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Yousef al-Otaiba, the United Arab Emirates ambassador to Washington, said last week in a panel discussion in a Carnegie conference in Washington that the UAE is not happy about the 2015 Iran nuclear deal. He said that the Iranian regime benefited the most from the deal because it still has its uranium enrichment program in place, adding “while we made a commitment to forgo uranium enrichment”, implying that other Middle Eastern countries would like to have the same uranium enrichment capability.

The UAE’s first of four reactors should be in use in a few months, making it the first Arab state that has a civilian nuclear program.

Other Middle Eastern countries with ongoing plans to implement their own independent nuclear programs are Ehypy, Turkey, Saudi Arabia and Jordan. 

It could be because of energy needs, but it could also be that these plans are advancing due to the threat from Iran. 

As it stands, the Iran nuclear deal allows the Islamic Republic to pursue unrestricted uranium enrichment in the future, other Middle Eastern countries have reasons to implement enrichment programs. Despite pressure from the United States, Saudi Arabia and Jordan have decided to keep their options open regarding uranium enrichment. 

Another factor is inter-Arab competition because Saudi-Arabia, for example, does not want the UAE to have one-up. Its plans include 16 nuclear reactors and officials in the kingdom say that the site will soon be operational. Nuclear experts have been sent abroad for training.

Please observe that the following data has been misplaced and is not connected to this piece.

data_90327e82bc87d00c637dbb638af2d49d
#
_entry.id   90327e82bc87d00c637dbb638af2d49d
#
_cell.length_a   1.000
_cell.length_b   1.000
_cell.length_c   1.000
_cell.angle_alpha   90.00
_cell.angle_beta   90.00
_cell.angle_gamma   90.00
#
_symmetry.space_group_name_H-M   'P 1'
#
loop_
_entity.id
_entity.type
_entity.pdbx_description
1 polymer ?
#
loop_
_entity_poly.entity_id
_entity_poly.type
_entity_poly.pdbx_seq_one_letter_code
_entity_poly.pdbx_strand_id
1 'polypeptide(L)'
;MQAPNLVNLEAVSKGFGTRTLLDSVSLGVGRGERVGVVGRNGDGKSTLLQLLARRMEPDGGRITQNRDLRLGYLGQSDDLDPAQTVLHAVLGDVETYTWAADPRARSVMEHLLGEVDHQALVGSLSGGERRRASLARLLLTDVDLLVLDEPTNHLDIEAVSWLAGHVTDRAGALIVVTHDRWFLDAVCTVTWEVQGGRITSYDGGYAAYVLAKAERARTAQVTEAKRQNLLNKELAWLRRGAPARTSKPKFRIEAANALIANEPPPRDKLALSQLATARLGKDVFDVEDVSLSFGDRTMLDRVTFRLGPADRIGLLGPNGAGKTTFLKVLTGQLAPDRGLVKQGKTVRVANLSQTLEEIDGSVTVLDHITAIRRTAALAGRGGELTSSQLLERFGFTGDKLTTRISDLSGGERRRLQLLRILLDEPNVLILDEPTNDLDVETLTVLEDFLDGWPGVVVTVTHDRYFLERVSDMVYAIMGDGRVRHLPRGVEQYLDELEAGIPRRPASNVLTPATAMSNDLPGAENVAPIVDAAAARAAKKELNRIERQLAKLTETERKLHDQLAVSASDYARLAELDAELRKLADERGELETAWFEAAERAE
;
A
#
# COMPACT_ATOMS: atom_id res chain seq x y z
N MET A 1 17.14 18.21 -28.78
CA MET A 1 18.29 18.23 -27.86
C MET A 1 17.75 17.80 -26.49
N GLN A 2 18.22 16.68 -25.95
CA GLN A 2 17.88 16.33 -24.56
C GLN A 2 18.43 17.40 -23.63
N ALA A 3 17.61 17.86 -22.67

Saudi Arabia has also completed nuclear cooperation agreements with China, South Korea and Russia. A source said in 2015 that Saudi Arabia was keen to have another look at domestic enrichment and said that it no longer felt obliged by the United States agreement. Al-Otaiba said to Congressman Ed Royce: “Your worst enemy has achieved this right to enrich. It's a right to enrich now that your friends are going to want, too, and we won't be the only one.”

If the Iran nuclear deal does not collapse, the Middle Eastern neighbours of Iran have approximately a decade to pursue their emerging nuclear plans. Looking further into the future, the nuclear programs can cut down on military program development. 

The future of the nuclear deal is uncertain. During the election campaign, Donald Trump said that he would scrap the deal – saying it was the “worst” deal. However, for now, he has pledged to enforce the deal and impose additional sanctions. 

Whatever happens with the deal, the Middle Eastern neighbours of Iran want to match or exceed its nuclear capabilities causing a possible nuclear arms race. 



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